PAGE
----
Part 9 (Final) – Lobsters, Tides & New Islands

On the subject of lobsters… Throughout our travels, we found out that lobsters could be very different. And vary not only in weight or size, but in appearance as well. In the floating Muslim village we happened upon a specimen that looked like an old WW1 German military helmet sprouting a bunch of tiny tentacle-looking legs underneath. The thing and its mates were swimming in dim waters of a fish tank, displayed in front of a restaurant, and were supposed to attract customers. The anthropoids looked like prehistoric centipedes covered with a piss pot, and could inspire culinary urges only in perverts.

The “German helmet” lobsters in the floating village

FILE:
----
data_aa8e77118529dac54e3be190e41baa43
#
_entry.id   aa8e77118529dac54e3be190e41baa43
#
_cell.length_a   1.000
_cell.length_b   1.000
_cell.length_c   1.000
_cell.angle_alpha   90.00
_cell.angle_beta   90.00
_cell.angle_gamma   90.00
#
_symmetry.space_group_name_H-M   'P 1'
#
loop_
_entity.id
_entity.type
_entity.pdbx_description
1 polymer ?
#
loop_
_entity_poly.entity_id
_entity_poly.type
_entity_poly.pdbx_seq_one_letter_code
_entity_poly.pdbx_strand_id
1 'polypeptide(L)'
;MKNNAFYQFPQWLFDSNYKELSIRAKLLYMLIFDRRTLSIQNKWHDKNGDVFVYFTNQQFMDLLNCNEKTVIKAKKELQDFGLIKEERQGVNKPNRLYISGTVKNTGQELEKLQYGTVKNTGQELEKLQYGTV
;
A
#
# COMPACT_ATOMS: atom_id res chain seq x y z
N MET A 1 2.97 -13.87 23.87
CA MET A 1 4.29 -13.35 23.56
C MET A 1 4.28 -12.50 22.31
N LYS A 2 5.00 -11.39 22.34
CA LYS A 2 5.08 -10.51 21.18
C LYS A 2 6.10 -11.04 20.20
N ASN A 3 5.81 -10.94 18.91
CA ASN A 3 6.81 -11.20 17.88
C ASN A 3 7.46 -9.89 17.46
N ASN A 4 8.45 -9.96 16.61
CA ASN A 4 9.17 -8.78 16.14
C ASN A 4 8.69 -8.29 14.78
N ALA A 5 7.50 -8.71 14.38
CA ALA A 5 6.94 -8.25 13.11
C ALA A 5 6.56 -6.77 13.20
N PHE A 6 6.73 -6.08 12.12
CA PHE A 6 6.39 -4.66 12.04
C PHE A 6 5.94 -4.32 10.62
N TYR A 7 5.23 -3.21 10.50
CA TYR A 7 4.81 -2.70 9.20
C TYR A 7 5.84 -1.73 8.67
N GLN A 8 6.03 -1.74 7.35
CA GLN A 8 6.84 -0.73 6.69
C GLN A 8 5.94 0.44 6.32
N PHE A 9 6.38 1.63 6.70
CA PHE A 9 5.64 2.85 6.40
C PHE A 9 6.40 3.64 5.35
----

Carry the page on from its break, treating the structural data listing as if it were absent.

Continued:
However, if anybody thought that it could not get worse than that – it totally could. And did! Right on the following day. In the evening, we decided to celebrate the departure from the quiet and green island of Ko Yao with a dinner in a restaurant on the beach. The place attracted our attention the previous evening by a rich seafood display decorated with two bottles of wine at the entrance. To add to the charms, the tables were standing right on the beach, colorful lights were hanging over them from the branches of nearby trees, and the ocean waves were whispering some silly nonsense right into your ear – a perfect setting for a romantic evening!…